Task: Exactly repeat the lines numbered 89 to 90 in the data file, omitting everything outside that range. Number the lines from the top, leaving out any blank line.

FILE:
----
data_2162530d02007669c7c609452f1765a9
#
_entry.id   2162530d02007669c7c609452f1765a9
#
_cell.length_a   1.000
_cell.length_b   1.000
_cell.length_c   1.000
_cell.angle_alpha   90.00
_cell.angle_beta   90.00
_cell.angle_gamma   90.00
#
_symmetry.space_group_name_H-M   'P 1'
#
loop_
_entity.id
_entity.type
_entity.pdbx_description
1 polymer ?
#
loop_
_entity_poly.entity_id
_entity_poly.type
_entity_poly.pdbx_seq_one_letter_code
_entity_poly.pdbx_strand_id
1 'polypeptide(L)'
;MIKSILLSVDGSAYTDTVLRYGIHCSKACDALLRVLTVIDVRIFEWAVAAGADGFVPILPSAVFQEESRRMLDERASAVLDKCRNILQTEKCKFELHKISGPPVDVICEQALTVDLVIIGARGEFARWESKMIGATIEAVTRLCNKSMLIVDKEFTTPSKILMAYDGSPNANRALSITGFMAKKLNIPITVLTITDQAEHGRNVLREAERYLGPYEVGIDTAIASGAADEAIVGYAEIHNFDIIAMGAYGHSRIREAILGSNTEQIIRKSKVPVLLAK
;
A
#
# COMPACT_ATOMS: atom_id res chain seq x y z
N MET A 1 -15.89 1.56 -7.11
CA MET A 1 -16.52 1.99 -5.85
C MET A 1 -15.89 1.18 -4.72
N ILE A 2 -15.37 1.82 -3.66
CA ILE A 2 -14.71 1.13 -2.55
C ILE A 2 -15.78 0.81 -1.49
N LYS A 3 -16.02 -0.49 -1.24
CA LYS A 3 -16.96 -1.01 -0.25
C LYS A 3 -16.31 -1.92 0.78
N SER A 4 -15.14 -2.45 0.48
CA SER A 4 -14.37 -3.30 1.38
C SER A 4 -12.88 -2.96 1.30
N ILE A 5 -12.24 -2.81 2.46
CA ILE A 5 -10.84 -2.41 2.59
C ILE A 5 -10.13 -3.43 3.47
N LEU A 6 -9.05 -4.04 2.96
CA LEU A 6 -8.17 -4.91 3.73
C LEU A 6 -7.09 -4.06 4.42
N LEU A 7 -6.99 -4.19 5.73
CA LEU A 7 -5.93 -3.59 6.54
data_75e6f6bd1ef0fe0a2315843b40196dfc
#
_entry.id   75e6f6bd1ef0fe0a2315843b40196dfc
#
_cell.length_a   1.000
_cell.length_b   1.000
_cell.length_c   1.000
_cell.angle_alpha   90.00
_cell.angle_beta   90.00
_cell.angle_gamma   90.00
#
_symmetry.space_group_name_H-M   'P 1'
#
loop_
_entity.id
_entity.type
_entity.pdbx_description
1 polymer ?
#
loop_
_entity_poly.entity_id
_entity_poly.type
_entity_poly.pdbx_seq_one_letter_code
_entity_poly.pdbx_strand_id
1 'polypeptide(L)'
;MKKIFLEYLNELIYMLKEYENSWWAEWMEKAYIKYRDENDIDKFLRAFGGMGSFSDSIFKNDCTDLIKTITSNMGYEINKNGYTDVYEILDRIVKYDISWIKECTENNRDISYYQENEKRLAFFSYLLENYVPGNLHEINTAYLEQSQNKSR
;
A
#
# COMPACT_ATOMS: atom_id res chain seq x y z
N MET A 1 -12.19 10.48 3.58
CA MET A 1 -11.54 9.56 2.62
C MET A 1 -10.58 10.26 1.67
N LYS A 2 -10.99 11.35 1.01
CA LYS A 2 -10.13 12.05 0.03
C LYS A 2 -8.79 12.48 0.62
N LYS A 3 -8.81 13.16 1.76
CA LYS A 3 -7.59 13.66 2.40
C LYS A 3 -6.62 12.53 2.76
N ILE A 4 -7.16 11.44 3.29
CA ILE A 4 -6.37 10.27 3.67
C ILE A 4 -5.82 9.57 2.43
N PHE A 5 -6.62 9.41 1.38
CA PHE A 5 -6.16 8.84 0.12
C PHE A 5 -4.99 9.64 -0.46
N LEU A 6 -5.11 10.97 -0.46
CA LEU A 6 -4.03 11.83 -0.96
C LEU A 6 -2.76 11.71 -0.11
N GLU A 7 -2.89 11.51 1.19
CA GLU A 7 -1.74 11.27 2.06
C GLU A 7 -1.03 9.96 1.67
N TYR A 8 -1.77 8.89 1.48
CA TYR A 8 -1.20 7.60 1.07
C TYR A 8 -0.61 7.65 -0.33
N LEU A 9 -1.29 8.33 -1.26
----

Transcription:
C LYS A 3 -6.62 12.53 2.76
N ILE A 4 -7.16 11.44 3.29